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Torn by Pain

Humans need to lament their losses.
This sermon is part of the sermon series "Beautifully, Tragically, Fully Human". See series.


In 1997 Sara McLachlan wrote a song entitled "Dear God." It's a searing complaint against God—raw, brutally honest, and irreverent. As a believer, perhaps I should be offended by these lyrics. However, the amazing thing is that this song is really just a diluted version of the "complaints" already found in the Bible. That's right: God has given us the words—raw and brutally honest—and instructed us and encouraged us to pray anguished, passionate prayers of complaint.

These complaints are called laments, and the Bible is full of them. Actually, nearly every third verse in the Book of Psalms, which has been the private and corporate prayer book for Jews and Christians for thousands of years, is a prayer of lament. Most of them were written by David, a man whom God called "a man after my own heart."

We're looking at the life of David. I call the series "earthy spirituality" because David lived as a very human person—a warm, colorful, daring, passionate, bold sinner-saint. But he was also a man on a quest for God, or rather, a man chosen and pursued by God, who then spent his life responding to God's relentless love. As we study this man, one thing is clear: David knew how to lament.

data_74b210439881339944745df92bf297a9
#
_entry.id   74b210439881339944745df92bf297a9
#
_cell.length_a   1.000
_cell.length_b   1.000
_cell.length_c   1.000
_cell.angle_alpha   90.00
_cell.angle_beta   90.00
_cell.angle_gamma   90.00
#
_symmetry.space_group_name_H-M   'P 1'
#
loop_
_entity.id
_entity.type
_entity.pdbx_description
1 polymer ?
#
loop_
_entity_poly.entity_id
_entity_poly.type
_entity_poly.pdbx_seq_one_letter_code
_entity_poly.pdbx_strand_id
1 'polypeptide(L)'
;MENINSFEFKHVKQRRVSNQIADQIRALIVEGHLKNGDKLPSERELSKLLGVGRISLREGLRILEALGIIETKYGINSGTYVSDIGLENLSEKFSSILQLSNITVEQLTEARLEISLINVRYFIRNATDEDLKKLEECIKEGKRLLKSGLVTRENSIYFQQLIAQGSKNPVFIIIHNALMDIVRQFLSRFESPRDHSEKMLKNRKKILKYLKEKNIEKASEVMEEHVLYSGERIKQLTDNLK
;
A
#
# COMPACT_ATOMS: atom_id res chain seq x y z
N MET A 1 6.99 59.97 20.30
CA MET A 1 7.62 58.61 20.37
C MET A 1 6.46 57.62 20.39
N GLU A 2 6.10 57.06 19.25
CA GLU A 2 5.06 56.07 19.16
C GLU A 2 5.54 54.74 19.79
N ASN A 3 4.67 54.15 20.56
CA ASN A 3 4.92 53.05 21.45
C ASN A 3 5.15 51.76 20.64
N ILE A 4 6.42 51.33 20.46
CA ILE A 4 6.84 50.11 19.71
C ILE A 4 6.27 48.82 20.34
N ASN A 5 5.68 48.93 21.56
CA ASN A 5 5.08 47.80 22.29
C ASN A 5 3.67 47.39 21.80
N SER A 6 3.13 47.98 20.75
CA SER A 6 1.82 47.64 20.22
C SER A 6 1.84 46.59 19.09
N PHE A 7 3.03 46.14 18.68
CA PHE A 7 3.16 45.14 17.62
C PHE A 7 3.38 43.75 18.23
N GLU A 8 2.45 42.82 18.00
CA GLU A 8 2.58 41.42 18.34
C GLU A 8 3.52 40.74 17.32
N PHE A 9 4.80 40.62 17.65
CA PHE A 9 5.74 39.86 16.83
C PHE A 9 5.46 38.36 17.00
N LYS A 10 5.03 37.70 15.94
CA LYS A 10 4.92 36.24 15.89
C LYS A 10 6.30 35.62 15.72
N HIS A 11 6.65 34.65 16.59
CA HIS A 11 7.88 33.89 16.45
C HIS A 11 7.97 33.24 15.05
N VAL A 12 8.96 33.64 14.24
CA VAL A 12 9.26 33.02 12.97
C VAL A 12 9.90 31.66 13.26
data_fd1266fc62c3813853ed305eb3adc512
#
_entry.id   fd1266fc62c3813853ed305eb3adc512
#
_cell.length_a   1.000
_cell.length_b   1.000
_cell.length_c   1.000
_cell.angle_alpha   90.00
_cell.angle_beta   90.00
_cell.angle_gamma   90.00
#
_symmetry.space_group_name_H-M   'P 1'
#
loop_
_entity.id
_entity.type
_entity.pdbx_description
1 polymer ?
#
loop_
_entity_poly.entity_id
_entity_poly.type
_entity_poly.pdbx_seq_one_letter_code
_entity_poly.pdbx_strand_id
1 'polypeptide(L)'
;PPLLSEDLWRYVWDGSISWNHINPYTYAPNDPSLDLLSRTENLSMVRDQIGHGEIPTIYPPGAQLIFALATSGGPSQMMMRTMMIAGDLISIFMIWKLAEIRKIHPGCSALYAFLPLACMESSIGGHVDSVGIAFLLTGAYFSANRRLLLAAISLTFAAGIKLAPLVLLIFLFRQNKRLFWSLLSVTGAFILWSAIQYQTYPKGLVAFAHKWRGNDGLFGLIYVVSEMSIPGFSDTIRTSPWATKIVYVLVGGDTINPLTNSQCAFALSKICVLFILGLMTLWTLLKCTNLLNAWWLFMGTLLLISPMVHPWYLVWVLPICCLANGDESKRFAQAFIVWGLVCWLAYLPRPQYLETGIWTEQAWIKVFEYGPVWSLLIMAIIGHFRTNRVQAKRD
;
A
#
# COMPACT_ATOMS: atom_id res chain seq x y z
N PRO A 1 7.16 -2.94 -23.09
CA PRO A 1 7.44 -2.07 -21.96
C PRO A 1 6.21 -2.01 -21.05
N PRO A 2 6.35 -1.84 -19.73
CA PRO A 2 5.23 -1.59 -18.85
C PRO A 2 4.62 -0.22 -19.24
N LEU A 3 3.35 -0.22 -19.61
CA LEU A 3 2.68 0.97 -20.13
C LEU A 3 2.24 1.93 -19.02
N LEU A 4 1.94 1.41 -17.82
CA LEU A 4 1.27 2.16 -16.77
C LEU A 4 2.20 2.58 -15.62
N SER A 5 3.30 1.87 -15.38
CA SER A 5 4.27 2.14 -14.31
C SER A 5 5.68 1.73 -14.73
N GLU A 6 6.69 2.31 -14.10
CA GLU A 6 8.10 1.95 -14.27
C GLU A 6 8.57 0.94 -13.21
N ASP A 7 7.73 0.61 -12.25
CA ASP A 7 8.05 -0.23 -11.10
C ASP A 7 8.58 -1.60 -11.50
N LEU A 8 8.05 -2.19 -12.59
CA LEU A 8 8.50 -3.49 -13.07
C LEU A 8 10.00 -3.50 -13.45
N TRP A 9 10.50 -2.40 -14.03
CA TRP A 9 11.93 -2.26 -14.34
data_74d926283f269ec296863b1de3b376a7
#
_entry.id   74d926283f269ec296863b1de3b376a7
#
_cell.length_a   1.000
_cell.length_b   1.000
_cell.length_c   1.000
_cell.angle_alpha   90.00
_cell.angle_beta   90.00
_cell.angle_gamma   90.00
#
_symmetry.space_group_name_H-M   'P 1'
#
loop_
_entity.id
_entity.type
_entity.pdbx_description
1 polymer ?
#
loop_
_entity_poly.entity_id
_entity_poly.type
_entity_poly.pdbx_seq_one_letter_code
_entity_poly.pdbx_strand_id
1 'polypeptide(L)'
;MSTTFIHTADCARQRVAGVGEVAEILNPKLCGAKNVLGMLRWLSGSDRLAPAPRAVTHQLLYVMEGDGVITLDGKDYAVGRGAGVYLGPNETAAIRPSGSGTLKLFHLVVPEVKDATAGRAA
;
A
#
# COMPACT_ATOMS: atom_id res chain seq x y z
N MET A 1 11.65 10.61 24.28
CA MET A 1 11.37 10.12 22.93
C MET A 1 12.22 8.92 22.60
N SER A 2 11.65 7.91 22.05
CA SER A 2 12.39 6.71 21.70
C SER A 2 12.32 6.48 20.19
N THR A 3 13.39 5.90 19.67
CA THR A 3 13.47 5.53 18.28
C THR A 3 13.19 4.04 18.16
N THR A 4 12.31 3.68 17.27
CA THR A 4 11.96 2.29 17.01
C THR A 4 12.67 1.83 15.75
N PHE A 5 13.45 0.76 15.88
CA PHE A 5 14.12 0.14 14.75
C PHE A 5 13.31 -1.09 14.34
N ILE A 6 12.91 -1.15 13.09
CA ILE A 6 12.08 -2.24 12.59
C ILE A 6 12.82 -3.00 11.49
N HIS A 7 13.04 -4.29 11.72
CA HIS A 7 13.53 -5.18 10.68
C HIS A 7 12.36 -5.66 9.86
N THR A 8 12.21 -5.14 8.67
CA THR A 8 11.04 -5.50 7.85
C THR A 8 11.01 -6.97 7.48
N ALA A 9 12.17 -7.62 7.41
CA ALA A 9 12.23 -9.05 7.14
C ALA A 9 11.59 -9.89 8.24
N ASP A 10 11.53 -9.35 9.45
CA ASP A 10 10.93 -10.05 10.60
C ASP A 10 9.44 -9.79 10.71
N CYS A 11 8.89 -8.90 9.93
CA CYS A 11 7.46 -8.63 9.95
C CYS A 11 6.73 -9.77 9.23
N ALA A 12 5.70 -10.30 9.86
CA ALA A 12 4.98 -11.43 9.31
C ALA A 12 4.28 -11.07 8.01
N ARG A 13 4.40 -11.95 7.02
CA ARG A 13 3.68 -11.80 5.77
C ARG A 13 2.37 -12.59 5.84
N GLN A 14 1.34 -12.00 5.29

David's lament

As our story in 2 Samuel begins, David and his soldiers have just returned from a major military victory. After two days of relaxation, a young man arrives in the camp, his clothes torn and his head covered with dust. "I have just escaped from the Israelite camp," he says breathlessly. "The men fled from battle. Many of them fell and died. And Saul and his son Jonathan are dead." Jonathan and David were best friends, bound by a sacred oath to care for one another and their entire families for as long ...

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Matt Woodley is the pastor of compassion ministries at Church of the Resurrection in Wheaton, Illinois.

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Sermon Outline:


I. David’s Lament

II. Laments deal honestly with grief and loss.

III. Laments bring the pain into God’s presence.

IV. Laments invite us into a larger story with a larger God.

V. Laments increase the amount of compassion in our hearts.